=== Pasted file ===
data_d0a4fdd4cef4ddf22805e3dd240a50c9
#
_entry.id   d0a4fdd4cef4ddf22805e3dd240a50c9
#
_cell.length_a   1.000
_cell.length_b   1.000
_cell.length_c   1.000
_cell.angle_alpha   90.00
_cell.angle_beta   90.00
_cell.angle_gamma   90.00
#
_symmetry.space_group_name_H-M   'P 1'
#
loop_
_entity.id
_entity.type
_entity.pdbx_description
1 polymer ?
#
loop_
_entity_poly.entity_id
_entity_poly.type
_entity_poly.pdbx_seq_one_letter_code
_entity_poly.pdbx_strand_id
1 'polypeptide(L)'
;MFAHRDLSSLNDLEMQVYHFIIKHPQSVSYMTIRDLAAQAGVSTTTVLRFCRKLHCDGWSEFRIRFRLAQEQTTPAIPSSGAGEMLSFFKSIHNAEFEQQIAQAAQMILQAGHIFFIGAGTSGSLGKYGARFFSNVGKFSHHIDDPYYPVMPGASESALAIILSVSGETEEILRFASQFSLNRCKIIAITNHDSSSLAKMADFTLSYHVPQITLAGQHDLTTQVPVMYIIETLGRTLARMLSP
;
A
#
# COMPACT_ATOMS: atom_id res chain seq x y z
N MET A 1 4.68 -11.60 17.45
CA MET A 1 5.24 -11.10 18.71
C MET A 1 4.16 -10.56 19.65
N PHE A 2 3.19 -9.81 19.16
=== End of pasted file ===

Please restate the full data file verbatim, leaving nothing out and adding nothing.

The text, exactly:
data_d0a4fdd4cef4ddf22805e3dd240a50c9
#
_entry.id   d0a4fdd4cef4ddf22805e3dd240a50c9
#
_cell.length_a   1.000
_cell.length_b   1.000
_cell.length_c   1.000
_cell.angle_alpha   90.00
_cell.angle_beta   90.00
_cell.angle_gamma   90.00
#
_symmetry.space_group_name_H-M   'P 1'
#
loop_
_entity.id
_entity.type
_entity.pdbx_description
1 polymer ?
#
loop_
_entity_poly.entity_id
_entity_poly.type
_entity_poly.pdbx_seq_one_letter_code
_entity_poly.pdbx_strand_id
1 'polypeptide(L)'
;MFAHRDLSSLNDLEMQVYHFIIKHPQSVSYMTIRDLAAQAGVSTTTVLRFCRKLHCDGWSEFRIRFRLAQEQTTPAIPSSGAGEMLSFFKSIHNAEFEQQIAQAAQMILQAGHIFFIGAGTSGSLGKYGARFFSNVGKFSHHIDDPYYPVMPGASESALAIILSVSGETEEILRFASQFSLNRCKIIAITNHDSSSLAKMADFTLSYHVPQITLAGQHDLTTQVPVMYIIETLGRTLARMLSP
;
A
#
# COMPACT_ATOMS: atom_id res chain seq x y z
N MET A 1 4.68 -11.60 17.45
CA MET A 1 5.24 -11.10 18.71
C MET A 1 4.16 -10.56 19.65
N PHE A 2 3.19 -9.81 19.16